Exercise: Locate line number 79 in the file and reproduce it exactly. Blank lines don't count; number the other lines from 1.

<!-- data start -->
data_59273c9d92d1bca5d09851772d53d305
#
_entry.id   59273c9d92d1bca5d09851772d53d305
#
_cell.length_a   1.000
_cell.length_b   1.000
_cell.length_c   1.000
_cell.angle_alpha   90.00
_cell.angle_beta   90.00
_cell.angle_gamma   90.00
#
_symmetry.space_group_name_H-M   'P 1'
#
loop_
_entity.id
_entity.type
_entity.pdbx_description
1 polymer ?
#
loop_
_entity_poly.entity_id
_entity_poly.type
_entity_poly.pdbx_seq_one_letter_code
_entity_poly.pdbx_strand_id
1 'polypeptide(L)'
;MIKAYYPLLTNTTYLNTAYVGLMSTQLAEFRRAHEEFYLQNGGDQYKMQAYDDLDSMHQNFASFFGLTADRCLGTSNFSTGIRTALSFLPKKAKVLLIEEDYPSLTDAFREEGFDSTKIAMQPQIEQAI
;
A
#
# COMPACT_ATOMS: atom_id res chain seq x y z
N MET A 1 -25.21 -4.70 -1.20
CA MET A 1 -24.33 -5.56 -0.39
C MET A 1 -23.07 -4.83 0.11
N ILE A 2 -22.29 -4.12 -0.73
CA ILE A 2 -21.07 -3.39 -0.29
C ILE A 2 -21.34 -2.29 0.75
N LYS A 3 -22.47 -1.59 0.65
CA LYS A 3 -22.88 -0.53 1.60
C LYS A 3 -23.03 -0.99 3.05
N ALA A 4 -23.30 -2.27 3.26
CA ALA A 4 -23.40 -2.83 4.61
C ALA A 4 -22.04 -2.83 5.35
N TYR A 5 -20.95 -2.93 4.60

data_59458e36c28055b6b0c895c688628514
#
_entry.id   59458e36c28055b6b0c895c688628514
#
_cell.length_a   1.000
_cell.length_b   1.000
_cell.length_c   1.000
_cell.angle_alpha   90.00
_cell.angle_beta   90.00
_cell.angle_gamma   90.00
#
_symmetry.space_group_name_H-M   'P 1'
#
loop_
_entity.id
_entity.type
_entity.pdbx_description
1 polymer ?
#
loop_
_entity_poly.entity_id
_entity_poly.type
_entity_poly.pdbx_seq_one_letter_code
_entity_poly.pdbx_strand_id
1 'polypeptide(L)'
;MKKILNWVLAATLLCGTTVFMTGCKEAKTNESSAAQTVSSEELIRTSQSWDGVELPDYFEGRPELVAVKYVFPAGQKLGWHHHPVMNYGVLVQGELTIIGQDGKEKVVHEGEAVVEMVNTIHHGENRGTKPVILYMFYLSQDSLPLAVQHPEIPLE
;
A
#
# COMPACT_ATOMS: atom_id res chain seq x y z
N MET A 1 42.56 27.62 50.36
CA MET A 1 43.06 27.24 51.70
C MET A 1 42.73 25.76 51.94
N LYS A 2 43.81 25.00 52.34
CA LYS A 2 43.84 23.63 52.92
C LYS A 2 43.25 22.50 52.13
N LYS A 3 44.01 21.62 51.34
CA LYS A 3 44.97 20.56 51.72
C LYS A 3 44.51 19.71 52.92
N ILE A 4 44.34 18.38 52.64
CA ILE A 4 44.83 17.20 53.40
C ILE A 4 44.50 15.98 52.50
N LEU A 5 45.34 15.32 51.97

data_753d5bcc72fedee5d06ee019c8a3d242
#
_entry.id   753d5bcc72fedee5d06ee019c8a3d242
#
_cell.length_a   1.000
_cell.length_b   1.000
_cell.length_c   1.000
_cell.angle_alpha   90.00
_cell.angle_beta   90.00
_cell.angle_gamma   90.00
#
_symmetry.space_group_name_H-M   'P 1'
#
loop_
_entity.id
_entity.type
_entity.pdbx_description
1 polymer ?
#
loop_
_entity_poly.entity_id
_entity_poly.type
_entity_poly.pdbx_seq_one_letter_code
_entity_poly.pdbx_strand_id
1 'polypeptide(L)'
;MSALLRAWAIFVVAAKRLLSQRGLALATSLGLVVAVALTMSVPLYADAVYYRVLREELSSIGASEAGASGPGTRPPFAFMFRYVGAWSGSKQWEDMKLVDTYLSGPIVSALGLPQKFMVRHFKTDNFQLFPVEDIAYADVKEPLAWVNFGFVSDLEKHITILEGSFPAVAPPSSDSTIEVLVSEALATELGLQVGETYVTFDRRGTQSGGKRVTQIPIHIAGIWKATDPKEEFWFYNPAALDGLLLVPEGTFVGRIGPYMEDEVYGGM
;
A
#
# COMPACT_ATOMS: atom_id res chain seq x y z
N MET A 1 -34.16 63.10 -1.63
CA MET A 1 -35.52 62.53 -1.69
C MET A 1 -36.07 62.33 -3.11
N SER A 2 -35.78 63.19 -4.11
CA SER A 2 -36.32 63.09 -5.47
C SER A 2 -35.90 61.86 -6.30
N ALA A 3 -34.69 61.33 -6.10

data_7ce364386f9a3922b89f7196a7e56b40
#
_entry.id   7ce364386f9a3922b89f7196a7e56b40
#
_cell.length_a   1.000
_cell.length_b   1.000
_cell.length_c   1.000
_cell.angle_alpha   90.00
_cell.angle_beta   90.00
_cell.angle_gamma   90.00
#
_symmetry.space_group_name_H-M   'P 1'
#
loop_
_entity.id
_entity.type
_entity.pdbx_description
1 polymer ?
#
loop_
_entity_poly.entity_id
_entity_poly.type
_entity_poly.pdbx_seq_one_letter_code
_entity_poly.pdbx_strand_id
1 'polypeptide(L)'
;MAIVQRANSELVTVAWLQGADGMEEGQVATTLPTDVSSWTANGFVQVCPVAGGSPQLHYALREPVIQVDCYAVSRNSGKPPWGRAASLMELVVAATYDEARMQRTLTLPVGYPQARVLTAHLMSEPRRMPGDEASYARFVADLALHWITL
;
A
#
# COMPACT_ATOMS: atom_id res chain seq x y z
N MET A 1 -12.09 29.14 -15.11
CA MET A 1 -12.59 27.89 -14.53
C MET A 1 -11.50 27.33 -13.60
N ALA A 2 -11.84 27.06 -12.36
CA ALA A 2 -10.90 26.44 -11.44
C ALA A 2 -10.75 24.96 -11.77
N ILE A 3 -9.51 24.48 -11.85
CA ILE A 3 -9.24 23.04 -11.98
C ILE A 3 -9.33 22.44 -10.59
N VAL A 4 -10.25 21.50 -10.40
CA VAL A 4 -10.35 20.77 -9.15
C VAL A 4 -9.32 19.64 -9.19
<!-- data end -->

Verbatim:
C LYS A 2 43.25 22.50 52.13